Lenders bullish toward HME
In what some might see as an ironic paradox of fortune, HME providers have greater financing opportunities today even though they face formidable challenges. Despite the potential difficulties posed by Medicare competitive bidding, the lending community is more bullish than ever toward the HME industry, financial observers say.
"Providers aren't really facing many challenges compared to five or six years ago," said Wallace Weeks, president of the Melbourne, Fla.-based Weeks Group. "At that time, banks were pulling back from the industry. They seem to have become comfortable again. Usually, when I find problems with credit and debt in a company, it's because they grew too fast or made some financial management mistake, not because the credit environment is harsh."
Another part of the irony, says Bill Corcoran, an HME financial specialist, is that stringent payment policies have forced providers to become savvier with fiscal matters, casting them in a more favorable light with lenders.
"The higher reimbursement of yesterday allowed HME companies to operate less than optimally and they didn't understand their costs like they do today," said Corcoran, director of financial services for Elyria, Ohio-based Invacare. "When our team talks to customers, they now understand it's a different playing field. The game is changing so that they focus more on process management, understand the inefficiencies in their operations and cost structure, and what is impeding their ability to sustain their cash flow and improve profitability."
Rick Glass, president of Tarpon Springs, Fla.-based Steven Richards & Associates, adds that the looming Medicare changes are forcing providers to make difficult financial decisions.
"The biggest challenge to today's providers is growing their business and preparing for the reimbursement cuts coming along over the next couple of years," he said. "Providers have to prepare for not only the Medicare oxygen cap but also competitive bidding. This is causing new challenges such as choosing what products to offer and how to service their patients under the constant pressure of lower reimbursement rates. Depending on the impact of competitive bidding, some providers may choose not to offer certain product lines if they cannot provide them and still be profitable."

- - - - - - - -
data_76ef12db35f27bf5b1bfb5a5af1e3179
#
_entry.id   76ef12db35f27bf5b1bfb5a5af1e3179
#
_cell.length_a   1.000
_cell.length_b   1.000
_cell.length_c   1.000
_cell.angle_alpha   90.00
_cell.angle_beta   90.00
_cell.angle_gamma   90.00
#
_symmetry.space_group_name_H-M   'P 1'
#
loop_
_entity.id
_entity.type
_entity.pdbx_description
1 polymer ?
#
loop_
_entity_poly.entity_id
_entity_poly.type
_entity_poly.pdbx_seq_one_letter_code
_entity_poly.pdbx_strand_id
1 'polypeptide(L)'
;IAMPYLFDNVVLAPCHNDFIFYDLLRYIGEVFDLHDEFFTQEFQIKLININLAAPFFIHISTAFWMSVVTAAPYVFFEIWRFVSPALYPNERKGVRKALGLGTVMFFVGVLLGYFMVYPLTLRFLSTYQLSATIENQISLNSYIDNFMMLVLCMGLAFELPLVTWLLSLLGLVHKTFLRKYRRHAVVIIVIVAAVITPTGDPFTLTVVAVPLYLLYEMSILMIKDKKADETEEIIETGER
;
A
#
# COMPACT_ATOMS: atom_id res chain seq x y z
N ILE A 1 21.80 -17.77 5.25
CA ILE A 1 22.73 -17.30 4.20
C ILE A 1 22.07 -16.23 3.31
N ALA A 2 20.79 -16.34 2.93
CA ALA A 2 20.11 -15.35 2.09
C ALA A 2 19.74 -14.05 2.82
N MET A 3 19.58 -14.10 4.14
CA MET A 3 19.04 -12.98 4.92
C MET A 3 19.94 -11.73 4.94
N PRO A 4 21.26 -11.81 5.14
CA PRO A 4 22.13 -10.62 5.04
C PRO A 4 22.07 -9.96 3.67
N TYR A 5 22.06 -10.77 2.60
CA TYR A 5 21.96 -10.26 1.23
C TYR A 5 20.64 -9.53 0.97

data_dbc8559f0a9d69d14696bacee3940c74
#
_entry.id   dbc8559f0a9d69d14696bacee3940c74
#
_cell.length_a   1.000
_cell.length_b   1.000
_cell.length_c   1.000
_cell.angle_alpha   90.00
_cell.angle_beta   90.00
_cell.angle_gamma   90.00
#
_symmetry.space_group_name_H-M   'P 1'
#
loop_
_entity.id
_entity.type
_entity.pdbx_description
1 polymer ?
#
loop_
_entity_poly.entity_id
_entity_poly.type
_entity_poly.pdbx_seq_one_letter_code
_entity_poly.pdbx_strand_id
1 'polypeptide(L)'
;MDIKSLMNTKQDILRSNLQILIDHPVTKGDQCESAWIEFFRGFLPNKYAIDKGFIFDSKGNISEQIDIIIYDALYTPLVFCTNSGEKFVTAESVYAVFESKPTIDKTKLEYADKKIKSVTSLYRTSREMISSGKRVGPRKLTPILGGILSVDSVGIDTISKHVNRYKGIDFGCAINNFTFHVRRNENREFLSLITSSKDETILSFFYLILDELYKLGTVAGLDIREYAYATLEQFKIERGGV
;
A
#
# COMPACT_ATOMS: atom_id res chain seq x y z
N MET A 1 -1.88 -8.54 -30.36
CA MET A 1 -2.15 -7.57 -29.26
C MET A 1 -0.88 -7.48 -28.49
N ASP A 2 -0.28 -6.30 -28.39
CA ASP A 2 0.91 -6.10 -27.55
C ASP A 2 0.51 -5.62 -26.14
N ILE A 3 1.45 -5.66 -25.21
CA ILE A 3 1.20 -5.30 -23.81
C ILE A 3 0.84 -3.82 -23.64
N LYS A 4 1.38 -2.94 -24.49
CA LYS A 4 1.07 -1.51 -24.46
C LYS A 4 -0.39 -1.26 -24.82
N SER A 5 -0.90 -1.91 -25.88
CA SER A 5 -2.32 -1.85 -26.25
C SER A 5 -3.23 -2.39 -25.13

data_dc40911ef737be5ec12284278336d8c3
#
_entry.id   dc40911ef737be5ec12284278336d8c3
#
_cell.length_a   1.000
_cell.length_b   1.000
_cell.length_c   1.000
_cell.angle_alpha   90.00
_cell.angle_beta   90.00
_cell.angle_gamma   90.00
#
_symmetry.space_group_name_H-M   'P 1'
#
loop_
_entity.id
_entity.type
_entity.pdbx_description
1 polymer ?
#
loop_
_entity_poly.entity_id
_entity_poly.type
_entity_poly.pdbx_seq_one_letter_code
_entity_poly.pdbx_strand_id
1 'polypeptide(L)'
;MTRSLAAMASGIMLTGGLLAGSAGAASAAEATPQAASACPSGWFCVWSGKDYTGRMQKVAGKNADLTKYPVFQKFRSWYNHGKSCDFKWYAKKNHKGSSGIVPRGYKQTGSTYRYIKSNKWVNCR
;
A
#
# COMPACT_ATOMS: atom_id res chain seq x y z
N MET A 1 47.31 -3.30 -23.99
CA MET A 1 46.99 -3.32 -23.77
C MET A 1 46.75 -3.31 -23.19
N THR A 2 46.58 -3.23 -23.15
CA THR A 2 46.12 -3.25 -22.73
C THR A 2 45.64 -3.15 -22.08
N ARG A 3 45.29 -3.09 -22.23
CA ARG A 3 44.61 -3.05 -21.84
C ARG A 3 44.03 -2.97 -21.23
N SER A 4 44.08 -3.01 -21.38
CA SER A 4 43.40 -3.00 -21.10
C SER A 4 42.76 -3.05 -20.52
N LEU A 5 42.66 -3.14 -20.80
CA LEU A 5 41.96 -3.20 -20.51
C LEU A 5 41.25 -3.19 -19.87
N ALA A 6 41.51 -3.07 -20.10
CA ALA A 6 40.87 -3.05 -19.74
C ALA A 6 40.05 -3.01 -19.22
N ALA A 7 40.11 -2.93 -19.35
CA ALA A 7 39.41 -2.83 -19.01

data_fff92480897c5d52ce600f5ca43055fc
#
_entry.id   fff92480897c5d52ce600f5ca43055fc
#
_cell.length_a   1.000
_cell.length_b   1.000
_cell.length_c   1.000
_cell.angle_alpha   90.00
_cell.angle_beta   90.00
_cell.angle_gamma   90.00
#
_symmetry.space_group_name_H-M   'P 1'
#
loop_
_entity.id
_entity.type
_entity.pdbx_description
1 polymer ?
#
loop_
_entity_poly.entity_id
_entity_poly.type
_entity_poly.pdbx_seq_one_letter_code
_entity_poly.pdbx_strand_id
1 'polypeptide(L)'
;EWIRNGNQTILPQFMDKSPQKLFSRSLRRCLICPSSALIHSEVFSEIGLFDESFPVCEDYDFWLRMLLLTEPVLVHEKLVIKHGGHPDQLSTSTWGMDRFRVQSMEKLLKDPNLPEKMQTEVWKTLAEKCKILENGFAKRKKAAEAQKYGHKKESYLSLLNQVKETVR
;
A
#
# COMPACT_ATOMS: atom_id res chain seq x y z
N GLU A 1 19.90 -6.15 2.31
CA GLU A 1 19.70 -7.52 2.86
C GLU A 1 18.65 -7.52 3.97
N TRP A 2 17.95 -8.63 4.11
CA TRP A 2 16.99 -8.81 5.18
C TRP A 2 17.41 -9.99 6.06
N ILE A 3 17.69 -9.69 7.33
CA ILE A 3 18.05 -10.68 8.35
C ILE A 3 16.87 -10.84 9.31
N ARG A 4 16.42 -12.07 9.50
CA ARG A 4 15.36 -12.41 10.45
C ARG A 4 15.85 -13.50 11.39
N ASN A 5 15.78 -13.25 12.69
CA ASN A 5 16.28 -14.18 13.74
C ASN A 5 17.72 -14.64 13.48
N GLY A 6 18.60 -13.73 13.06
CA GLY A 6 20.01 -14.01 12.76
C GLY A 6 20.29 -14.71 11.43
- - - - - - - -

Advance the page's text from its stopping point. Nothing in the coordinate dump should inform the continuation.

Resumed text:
Saying 'Yes' to HME
Staggered cash flow, high days outstanding levels, heavy reliance on Medicare and overall financial fuzziness has made HME a less-than-desirable loan risk in the capital community over the years. But as tighter reimbursement policies have forced providers to either get a firm grip on their business affairs or cease operating, they have become more favorable candidates for loans and financing programs, said Wayne Bognar, director of financial services for Murrysville, Pa.-based Respironics.
"What's interesting is that HME is a reimbursement-based business and financing is a way for us to help our customers grow their businesses and increase their profitability," he said. "Financing is a natural fit. We've looked at it from the standpoint that our market has a built-in reimbursement stream and we can take advantage of it. You don't buy a car with a single cash payment, so it makes sense to pay for products over their useful life."
A leasing or financing program that offers a capitated fixed monthly payment can give providers a clearer perspective on their costs and create a robust financial plan, Bognar said.
Several manufacturers are offering "some very attractive terms" on credit for HME companies, Weeks observed. Member service organizations and factoring brokers are also inviting providers to inquire about their programs.
One thing to keep in mind when considering financing, Weeks advised, is that it isn't a short-term solution to a cash crunch.
"The object should be to have debt service on a schedule similar to the cash produced by the assets acquired," he said. "Therefore, it is best to use long-term financing instruments like a 24-month lease or term loans at a bank to finance equipment. Accounts receivable are best funded by revolving credit lines at a bank and inventory is best funded by trade credit."
Glass agrees that manufacturers are offering more innovative leasing programs and that they could serve as beneficial tools to help providers with their inventories. He cautions, however, that providers need to look closely at the details of these arrangements and select one only after considering all the potential ramifications.
"In many cases, manufacturers are offering lease terms on equipment purchases as low as zero percent over the term of the lease--this allows providers to better align their cash outlays for rental equipment with their future monthly cash collections," he said. "However, providers also need to be aware that these zero percent leases may result in a higher acquisition cost of the equipment than if they were buying these products for cash. A good strategy for providers is to first find out the lowest possible discount on the price of the equipment if paying cash and then evaluate financing alternatives from a bank. They can then compare the monthly costs of purchasing this equipment through a vendor lease or paying cash utilizing a line-of-credit or note from their bank."